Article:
Fighting Out the Election: The Supreme Court and After

I’m not sure whether Trump should take this shit to the Supreme Court.

Let’s do a head count.

For my non-US readers, who might have heard a lot of leftist bullshit to the effect that the United States Supreme Court has a 6-3 split in favor of right-wingers: remember, the left brazenly lies about everything. The actual distribution of Supreme Court justices is as follows:

Firmly leftist: Roberts, Kagan, Sotomayor, Breyer.

Firmly rightist: Thomas, Alito.

Kinda right-leaning, sorta: Kavanaugh, Gorsuch.

Roberts, as I remarked recently, always votes with the left when (a) it is important and (b) his vote will make a difference to the outcome. The left loves to call him “conservative” to warp people’s perception of where the political center is.

Finally, we have…

Unknown: Barrett.

Amy C. Barrett was just appointed to the Court last month and hasn’t participated in any Court decisions yet. So we lack data. But there is hair-raising evidence that she has a strong desire to virtue-signal to her left: She’s a white female who adopted two black children. Such virtue signaling is seriously worrisome: That’s the kind of person who would have orgasms at the thought of ruling against Trump so she can prove to the world how totally objective she is. “Look at me! I’m sooooo principled and objective! I even fucked over the guy who appointed me and everyone who voted for him!” Of course it’s actually unprincipled, since we’re fighting for the remaining shreds of democracy and freedom, but let’s not suppose that reality intrudes much into the thoughts of virtue signalers.

If Trump appeals an electoral case to the Supreme Court and loses, it might not look good(*) if he then says, “Ah, the Supreme Court doesn’t matter, fuck ’em.” The problem is that appealing to the Court concedes that the Court has authority in the relevant matter. So it looks silly to then say, “You’re wrong”… unless they are blatantly wrong. It is actually possible to reject their decision on those grounds. He should prepare for that by wording his case, or rather his tweets (etc.) that go along with it, in such a way to leave himself room to maneuver.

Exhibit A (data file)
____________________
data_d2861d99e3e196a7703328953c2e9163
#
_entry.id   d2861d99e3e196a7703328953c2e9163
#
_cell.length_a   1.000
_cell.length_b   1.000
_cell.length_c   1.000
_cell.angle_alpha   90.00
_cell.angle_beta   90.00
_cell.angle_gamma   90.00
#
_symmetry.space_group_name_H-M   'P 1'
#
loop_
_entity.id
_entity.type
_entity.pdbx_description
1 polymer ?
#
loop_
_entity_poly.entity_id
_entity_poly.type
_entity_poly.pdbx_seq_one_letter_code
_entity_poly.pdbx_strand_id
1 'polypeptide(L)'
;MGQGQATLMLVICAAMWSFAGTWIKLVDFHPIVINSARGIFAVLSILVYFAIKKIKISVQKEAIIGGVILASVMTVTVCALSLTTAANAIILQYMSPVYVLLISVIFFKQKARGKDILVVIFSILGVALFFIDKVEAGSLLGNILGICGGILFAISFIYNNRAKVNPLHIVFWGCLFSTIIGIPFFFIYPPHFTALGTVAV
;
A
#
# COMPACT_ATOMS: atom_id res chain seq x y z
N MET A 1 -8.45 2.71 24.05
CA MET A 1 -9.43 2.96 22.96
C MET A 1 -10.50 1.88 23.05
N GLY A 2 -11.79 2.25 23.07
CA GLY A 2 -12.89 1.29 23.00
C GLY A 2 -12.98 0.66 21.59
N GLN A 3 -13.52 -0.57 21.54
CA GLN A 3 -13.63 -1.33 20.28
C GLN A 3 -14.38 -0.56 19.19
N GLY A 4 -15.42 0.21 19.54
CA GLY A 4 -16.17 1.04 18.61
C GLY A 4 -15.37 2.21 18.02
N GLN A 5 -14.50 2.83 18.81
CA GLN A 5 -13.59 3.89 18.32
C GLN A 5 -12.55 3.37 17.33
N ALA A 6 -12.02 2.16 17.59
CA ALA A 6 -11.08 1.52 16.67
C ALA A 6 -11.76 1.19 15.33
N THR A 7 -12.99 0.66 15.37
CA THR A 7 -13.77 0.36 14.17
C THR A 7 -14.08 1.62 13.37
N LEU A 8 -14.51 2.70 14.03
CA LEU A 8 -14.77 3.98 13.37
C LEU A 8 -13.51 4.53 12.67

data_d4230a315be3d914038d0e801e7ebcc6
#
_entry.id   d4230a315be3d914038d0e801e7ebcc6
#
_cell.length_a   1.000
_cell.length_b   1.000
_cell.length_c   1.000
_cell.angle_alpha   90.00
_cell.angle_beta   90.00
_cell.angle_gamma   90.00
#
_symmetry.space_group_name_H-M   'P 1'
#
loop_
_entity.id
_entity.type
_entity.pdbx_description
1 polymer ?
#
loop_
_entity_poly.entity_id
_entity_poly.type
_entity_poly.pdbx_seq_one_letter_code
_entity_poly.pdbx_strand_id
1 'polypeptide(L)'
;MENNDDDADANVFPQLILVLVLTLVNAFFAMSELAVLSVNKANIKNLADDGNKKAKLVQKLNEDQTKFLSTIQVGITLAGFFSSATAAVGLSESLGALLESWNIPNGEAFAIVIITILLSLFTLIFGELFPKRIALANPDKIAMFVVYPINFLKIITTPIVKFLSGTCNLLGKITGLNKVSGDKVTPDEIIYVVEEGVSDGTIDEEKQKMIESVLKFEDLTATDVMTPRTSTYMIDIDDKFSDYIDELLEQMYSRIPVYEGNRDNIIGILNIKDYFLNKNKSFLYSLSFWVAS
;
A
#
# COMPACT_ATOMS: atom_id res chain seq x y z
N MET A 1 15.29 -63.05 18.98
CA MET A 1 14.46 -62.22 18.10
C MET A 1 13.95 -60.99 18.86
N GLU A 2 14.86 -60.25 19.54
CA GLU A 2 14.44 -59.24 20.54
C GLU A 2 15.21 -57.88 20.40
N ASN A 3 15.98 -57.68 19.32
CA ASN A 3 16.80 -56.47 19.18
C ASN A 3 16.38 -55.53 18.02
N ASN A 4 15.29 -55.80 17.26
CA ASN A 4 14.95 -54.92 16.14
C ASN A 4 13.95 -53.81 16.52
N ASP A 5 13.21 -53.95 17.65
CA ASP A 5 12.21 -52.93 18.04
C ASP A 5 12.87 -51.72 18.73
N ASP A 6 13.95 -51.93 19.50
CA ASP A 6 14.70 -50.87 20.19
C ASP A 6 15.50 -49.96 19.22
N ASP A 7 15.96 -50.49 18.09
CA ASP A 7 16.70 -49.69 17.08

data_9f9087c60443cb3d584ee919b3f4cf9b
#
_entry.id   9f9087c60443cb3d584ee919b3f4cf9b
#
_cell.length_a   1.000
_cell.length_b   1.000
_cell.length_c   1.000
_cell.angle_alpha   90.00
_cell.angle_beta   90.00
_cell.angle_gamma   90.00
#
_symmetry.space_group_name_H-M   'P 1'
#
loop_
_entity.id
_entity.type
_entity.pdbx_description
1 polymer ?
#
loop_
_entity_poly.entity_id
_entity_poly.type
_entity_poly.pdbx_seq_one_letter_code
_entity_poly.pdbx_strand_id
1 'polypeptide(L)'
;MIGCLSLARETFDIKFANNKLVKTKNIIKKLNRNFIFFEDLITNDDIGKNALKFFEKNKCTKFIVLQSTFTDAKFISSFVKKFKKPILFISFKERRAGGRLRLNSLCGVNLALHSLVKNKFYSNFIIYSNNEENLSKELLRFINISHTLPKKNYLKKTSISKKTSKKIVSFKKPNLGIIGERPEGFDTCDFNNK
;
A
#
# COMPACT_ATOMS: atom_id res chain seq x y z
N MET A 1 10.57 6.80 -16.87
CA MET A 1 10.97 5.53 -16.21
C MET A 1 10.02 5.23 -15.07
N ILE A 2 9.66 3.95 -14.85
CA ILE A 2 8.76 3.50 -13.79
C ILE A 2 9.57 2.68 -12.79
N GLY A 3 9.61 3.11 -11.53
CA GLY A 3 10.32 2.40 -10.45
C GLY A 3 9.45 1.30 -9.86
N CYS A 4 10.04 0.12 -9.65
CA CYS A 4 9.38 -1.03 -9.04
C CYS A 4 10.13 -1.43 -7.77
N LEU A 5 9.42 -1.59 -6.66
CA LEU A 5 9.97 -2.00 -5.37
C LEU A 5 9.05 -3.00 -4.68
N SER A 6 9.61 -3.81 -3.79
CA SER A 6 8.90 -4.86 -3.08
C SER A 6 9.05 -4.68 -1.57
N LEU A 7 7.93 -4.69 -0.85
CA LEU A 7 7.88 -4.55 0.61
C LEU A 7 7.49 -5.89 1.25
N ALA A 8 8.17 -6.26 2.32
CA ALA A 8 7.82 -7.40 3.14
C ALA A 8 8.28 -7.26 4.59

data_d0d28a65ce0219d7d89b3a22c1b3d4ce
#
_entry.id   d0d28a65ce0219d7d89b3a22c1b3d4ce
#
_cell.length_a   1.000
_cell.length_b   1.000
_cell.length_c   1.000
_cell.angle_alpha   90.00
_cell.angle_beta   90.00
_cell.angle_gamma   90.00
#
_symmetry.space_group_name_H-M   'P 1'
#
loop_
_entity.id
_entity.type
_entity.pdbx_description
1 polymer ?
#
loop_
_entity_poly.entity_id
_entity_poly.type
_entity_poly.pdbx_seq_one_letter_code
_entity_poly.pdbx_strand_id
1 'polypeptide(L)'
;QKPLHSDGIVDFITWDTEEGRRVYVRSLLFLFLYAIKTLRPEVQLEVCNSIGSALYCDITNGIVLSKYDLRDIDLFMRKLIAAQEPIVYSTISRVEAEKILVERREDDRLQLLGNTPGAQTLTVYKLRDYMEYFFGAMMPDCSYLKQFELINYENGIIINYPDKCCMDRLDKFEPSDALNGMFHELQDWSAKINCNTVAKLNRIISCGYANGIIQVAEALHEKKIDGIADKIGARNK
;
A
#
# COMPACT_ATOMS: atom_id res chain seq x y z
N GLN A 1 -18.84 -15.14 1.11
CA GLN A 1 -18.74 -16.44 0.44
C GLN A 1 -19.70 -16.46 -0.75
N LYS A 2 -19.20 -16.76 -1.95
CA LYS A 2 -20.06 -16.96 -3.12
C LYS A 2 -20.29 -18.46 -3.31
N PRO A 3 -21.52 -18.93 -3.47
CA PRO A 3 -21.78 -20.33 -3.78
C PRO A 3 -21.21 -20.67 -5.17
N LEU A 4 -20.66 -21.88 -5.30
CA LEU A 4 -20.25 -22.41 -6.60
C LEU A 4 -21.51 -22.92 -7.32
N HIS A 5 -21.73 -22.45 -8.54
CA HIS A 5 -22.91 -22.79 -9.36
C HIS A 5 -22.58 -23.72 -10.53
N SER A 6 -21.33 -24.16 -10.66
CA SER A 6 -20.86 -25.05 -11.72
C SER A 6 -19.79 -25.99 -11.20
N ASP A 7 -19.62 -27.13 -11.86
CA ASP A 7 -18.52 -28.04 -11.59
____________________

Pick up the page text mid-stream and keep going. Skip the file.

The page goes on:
(* …to praetorians and other people who are prepared to engage in violent conflict, who will matter disproportionately when the civil war goes full-on hot. Making sure we have a good head count among those prepared to deploy force is not virtue signaling.)

The legalisms are of decreasing relevance anyway.

One way or another, this will get more violent. It’s been violent since this summer, and the left never backs down. As someone said recently, we’re past the event horizon of civil war: It hasn’t full-on started yet, but it is now inevitable, inescapable.

Since escalating violence will inexorably happen, we might as well proceed with Trump as Commander-In-Chief.

2 thoughts on “Fighting Out the Election: The Supreme Court and After”

  1. Speculating what Trump should or should not do is rather pointless. Anyway, I do not think the problem is as severe as you fear because there is not one case to go to SCOTUS, but (I assume) one case for every contested state.

    If SCOTUS finds fraud in a first state to be decided all is well. If not there is still time to change the strategy. If contesting the result of one state was not successful, everyone can still claim that there was fraud in a lot of other states without contradicting SCOTUS


  2. “Speculating what Trump should or should not do is rather pointless.”
    Don’t overthink it. The entire point of a blog is to spew one’s opinions around.

    “there is not one case to go to SCOTUS, but (I assume) one case for every contested state.”
    I suppose, good.


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